An abiding passion for books (part 2)

Paul is well known for his talks. He has a natural gift for telling history so vividly that the characters seem to burst free from their letters and journals, suddenly alive in the room, brushing page, ink and the ages from their clothes.

‘I’m flattered and honoured when people comment on it,’ he says, ‘but I’m not conscious of doing it.

‘My parents influenced me in my love of history. They seemed to know a lot when not a lot of Australian history was really known.

‘They took the family to the few places of historical interest there were in Sydney at the time: Vaucluse House and the Experiment Farm at Parramatta.

Vaucluse House. Photo © Brett Broadman, for Sydney Living Museums
Vaucluse House. Photo © Brett Broadman, for Sydney Living Museums

Experiment Farm Cottage (National Trust)
Experiment Farm Cottage (National Trust)

‘That’s where my love of Australian history came from. I love British history too, but the history of where you live is different. It’s relevant to your current life – you can’t understand what’s happening now without knowing the history.

‘I’ve also had the benefit and privilege of reading the original letters and journals of the people I speak about. I’ve come into personal contact with their writings. I believe very much that it’s individuals – with their quirkiness, faults and strengths – who form history, not great movements (although individuals can form those). You need to present them as real people.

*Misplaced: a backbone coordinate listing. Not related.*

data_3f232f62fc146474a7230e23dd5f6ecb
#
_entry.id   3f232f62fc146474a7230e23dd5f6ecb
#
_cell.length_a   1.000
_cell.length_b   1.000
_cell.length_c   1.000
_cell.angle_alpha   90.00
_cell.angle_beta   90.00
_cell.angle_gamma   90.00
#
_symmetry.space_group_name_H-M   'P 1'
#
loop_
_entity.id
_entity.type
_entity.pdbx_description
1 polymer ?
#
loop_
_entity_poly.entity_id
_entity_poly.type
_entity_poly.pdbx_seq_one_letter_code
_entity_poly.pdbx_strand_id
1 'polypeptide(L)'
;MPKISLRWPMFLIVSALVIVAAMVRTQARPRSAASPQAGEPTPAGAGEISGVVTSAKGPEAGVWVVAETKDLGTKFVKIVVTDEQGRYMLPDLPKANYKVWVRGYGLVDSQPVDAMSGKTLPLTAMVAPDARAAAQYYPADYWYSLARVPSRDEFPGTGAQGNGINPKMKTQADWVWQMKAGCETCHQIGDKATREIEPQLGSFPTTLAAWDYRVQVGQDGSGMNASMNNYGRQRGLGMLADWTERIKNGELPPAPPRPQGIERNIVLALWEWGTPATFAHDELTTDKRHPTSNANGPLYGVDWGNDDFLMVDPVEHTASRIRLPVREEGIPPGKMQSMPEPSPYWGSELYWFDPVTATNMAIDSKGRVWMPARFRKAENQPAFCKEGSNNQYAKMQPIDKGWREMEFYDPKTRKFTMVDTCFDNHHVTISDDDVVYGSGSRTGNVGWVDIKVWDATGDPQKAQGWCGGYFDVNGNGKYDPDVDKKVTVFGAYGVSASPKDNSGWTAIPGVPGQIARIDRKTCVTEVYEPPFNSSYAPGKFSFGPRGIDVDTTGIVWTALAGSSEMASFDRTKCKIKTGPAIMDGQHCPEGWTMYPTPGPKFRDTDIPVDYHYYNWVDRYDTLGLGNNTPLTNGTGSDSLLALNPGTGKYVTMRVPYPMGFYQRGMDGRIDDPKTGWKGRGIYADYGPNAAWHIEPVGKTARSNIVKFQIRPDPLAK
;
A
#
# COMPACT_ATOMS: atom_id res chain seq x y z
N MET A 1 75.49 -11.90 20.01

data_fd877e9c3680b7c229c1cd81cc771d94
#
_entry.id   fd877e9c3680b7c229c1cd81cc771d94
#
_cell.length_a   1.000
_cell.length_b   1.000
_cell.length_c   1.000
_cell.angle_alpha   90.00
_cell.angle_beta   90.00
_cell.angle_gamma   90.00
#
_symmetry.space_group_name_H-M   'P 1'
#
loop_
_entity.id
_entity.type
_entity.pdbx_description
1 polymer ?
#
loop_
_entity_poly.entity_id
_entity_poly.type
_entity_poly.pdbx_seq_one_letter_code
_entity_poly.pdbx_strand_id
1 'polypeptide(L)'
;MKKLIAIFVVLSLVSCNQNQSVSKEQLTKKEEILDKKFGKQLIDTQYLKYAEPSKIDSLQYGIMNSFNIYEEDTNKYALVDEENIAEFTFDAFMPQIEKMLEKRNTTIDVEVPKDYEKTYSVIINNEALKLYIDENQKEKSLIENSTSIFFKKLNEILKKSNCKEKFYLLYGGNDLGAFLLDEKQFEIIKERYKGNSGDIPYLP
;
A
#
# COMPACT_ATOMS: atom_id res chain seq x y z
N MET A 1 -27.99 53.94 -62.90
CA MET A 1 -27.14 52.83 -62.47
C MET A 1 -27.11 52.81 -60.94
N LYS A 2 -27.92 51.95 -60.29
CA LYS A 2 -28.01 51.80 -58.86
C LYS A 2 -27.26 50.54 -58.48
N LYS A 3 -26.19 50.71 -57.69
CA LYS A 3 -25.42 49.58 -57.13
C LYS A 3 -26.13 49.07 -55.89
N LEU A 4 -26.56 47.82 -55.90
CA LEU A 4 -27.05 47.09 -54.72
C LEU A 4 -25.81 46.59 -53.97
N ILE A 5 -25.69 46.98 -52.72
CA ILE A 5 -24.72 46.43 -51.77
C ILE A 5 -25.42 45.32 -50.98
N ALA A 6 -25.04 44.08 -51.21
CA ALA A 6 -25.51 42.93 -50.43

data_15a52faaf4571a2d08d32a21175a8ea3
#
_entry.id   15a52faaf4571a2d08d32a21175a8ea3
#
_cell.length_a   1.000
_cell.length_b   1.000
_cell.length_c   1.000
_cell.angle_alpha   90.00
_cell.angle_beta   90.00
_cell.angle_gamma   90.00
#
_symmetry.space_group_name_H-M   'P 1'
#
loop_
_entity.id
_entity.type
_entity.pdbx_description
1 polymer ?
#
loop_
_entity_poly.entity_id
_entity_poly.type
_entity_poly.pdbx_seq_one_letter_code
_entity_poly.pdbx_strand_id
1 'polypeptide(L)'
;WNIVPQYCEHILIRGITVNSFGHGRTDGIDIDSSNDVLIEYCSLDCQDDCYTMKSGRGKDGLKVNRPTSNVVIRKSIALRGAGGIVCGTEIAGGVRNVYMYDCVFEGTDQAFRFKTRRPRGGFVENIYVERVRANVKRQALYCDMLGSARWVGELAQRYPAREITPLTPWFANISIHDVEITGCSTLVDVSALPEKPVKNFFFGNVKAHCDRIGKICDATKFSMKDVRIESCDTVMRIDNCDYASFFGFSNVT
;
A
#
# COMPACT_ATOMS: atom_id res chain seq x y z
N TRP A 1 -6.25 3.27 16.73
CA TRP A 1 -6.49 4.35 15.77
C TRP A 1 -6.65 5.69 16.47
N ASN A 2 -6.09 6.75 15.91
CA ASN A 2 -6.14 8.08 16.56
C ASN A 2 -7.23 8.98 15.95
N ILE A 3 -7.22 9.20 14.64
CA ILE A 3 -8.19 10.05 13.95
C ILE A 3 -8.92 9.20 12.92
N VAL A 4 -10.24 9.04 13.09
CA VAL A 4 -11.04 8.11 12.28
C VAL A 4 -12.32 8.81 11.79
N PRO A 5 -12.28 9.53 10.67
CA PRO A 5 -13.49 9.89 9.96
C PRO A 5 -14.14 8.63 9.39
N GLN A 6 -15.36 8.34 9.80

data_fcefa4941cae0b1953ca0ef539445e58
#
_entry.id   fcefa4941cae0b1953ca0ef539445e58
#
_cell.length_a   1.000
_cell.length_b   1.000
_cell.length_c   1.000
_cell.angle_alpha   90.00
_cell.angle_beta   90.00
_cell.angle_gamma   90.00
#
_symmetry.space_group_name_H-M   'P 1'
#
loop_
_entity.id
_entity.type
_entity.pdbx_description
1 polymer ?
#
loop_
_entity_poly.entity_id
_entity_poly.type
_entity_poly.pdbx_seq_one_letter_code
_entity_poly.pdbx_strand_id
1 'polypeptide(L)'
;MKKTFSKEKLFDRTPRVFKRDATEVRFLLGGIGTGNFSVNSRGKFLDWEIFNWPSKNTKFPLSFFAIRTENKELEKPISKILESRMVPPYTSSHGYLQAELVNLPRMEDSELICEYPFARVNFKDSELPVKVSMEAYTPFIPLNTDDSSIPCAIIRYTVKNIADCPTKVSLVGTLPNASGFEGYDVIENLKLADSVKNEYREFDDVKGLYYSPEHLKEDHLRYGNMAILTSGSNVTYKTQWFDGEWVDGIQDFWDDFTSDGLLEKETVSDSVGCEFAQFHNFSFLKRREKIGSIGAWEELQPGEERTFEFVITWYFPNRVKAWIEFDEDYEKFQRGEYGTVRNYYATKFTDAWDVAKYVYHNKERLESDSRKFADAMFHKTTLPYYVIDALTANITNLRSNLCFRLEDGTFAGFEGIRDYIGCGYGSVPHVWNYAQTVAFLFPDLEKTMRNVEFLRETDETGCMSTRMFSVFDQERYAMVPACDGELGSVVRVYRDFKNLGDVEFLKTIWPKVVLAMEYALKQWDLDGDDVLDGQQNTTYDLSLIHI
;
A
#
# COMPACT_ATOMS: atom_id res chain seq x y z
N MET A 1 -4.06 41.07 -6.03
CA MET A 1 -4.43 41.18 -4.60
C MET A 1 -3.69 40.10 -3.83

John Curtin in London, 1944 (Courtesy Vrroom, National Archives of Australia)
John Curtin in London, 1944
(National Archives of Australia, A5954, 661/12)

‘When I was a student, explorers were treated as cardboard characters, there was no background at all. But Flinders’ main motivation in first coming to Australia was to get enough sea service to become a lieutenant and earn more money – he needed money before he could do anything.

‘Some people wanted glory, honours and money, of course, but historical figures aren’t super heroes or gods, they’re mere human beings. Biography’s such a strong genre now, because it’s an excellent way to get into history. You read the story of someone like John Curtin or Ben Chifley and you learn all about the period they lived in.’

Ben Chifley, 1948
Ben Chifley, 1948

Paul’s been involved in acquiring many significant items and collections for the State Library over his career. Why do humble artefacts – like diaries, letters, mementoes and manuscripts – still hold so much power for the public, for libraries and for private collectors?

‘When we look at paintings, we can admire and appreciate them, but we’re not all artists. We’re once removed from them,’ he begins.

‘But manuscripts, diaries and letters, written in pens or on typewriters – these are all ordinary things. We’ve all written them and used them to write with. We relate to them.

‘We look at a letter written by Cook the great explorer, to a friend. Or a journal entry. We’ve all done that, written those things ourselves. Seeing the actual letter, the paper and ink, has a fascination and magic for us.

‘Libraries are motivated to preserve the memory of the nation and to display it. They take pride in securing these great treasures for the nation. They also acquire the material for use in research, and to build collections.

‘And a collector might be fascinated by an era and want to own objects from that era – to possess a letter by an explorer, for example. Then their interest changes – they’ve enjoyed the object and will donate it to the library. And then start again on a new collection.’
[Interview continues in Part 3]


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